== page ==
Is ESG investment worth the hype? Industry specialists certainly think so, especially with sustainability becoming increasingly at the forefront of organisational decision-making. Does ESG investing really have the power to change the world? Let’s take a look.
ESG investing: a quick overview
Environmental, social, and governance (ESG) investing is a strategy whereby portfolios are comprised of companies with positive ESG scores. The aim of the investment strategy is to encourage organisations to focus upon areas such as sustainability and responsibility, especially if their operations may usually lead to a negative impact. For instance, the oil giants can improve their ESG scores by channelling their profits into carbon-reducing research and development. Equally, if a company fails to do this, it will be punished with a poor ESG score. As such, many investors find the ESG strategy both empowering and attractive.
Why do some people think ESG investing is a fad?
When ESG first emerged as a concept, it was criticised for its vulnerability to so-called greenwashing. The phenomenon involves organisations making token gestures towards sustainability and social justice in order to cover a multitude of sins. When ESG investing first emerged, there was a lack of transparency regarding how and why companies were selected. This has since been compensated for with a range of strategies. For instance, negative screening techniques compare organisations within a given sector so that the ESG score has meaningful context, meaning ‘false-positive’ ESG scores can be eliminated from the portfolio.
So, is ESG a fad?
The urgency with which the public is responding to climate and social justice challenges is increasing, and this has the potential to be a powerful force. ESG investing represents one of the few available strategies for forcing large organisations to improve their profiles, and many investors seem willing to accept that any change is better than none. As such, ESG investing is here to stay, especially now that there are reliable mechanisms for ensuring that investments reflect the values and ethos of the investor. Not all financial providers will offer this personalised service, however, so – unless working with the right advisor - there is still some distance to be covered before all ESG investments are watertight.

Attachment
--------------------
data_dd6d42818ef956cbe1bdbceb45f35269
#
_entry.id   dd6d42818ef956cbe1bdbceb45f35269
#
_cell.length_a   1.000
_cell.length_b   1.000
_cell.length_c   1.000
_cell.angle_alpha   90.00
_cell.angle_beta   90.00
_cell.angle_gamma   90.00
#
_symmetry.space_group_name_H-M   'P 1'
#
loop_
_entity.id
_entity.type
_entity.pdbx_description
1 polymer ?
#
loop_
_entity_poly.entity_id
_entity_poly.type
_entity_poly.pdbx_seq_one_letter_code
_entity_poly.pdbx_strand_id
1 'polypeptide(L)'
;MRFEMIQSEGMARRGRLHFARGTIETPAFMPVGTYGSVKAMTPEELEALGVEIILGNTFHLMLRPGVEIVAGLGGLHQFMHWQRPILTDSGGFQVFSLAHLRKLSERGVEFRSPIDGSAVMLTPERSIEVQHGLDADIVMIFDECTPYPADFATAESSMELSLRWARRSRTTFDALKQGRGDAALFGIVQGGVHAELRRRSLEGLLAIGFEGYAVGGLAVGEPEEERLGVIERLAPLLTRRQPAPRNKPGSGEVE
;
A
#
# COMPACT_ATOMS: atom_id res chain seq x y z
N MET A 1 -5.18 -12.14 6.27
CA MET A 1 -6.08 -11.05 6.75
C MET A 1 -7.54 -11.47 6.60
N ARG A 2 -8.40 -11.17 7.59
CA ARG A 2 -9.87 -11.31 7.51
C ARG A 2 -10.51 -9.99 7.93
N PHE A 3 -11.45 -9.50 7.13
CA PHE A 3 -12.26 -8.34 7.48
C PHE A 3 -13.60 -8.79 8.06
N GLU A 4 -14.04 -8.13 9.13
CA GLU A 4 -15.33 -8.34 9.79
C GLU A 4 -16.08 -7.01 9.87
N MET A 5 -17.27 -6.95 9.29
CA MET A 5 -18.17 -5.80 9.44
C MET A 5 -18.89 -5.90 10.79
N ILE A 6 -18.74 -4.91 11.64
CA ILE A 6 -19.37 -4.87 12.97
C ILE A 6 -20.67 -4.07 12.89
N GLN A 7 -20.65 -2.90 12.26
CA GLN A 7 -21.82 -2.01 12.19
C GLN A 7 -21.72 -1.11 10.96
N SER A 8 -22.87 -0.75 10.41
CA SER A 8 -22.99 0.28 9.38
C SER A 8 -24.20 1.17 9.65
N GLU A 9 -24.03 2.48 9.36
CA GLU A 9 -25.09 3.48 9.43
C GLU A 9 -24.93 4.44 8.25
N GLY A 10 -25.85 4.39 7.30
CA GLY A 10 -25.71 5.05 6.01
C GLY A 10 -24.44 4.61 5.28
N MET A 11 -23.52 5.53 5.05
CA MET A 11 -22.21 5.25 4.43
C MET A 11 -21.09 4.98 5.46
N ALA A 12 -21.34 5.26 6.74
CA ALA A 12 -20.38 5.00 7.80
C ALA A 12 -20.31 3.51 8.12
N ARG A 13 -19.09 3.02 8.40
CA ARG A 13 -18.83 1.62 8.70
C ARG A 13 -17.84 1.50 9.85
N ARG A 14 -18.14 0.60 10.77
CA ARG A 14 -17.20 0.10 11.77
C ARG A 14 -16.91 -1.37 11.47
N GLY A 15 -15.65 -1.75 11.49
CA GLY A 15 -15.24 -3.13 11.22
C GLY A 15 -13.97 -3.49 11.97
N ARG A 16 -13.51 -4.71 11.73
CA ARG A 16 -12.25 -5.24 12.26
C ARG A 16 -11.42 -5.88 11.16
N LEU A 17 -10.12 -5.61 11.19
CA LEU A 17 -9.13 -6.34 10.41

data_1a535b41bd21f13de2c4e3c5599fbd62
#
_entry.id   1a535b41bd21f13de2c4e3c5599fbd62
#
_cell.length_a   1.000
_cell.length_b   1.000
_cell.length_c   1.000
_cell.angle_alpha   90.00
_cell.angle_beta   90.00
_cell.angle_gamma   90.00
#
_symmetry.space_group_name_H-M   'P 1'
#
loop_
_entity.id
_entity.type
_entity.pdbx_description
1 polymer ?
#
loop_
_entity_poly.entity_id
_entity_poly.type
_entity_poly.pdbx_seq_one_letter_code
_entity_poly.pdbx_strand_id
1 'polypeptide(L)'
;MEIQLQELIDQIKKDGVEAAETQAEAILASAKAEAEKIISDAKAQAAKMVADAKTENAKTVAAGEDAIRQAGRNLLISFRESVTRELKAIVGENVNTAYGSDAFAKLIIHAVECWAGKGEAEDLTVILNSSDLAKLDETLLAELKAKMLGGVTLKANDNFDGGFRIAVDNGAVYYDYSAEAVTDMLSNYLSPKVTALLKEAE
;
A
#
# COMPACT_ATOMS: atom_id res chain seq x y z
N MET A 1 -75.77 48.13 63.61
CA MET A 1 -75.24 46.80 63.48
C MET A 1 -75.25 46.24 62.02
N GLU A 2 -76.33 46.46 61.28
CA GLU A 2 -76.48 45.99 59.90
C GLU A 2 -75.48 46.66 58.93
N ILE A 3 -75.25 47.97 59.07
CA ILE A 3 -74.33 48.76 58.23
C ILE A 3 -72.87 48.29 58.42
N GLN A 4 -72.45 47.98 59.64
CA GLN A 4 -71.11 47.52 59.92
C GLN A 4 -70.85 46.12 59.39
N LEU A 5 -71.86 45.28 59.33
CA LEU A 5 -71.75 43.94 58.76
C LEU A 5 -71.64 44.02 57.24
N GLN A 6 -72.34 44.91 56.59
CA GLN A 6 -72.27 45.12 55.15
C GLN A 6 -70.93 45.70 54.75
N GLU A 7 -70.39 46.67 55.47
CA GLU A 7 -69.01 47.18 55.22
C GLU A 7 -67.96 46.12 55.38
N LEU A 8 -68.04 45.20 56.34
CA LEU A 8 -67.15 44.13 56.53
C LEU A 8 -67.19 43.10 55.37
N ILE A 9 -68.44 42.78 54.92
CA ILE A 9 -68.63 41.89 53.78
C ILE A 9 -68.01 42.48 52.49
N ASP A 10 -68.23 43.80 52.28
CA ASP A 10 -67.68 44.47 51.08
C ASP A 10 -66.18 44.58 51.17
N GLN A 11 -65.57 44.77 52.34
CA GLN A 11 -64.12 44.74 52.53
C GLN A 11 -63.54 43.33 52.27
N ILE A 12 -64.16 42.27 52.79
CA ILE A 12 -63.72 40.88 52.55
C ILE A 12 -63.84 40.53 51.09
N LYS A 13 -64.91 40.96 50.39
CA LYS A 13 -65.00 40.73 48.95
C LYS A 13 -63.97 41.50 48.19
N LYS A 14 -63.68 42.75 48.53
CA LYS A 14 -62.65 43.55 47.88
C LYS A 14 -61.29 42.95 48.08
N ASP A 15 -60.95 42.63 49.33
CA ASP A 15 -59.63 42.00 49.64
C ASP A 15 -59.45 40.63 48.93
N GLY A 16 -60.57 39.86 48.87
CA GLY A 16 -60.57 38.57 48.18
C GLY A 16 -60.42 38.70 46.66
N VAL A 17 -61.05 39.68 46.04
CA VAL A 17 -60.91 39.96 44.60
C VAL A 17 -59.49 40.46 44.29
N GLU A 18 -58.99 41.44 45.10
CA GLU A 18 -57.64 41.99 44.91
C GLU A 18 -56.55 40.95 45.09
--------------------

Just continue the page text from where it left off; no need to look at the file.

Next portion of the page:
What are the alternatives to ESG investing?
An alternative to ESG investing is socially responsible investing (SRI). There are multiple overlaps between the two approaches, especially as SRI strategies use the same scoring techniques as ESG. However, because it has an exclusionary-only approach, SRI is more limited in its options. For instance, an investor may choose to exclude all oil companies, even if they are making a positive impact in some areas of their operations. As such, SRI investing tends to be slightly less diversified, and the portfolios more limited. Furthermore, SRI rules out using investors as behavioural influencers, which is one of the main attractions of ESG.
Far from a fad, ESG is one of the fastest growing areas of investment, and companies are starting to take note. However, as with any emergent investment strategy, ESG benefits from comprehensive and professional support. For more information about empowering your investments, have a chat with one of the wealth management and investment specialists at Arlo Group today.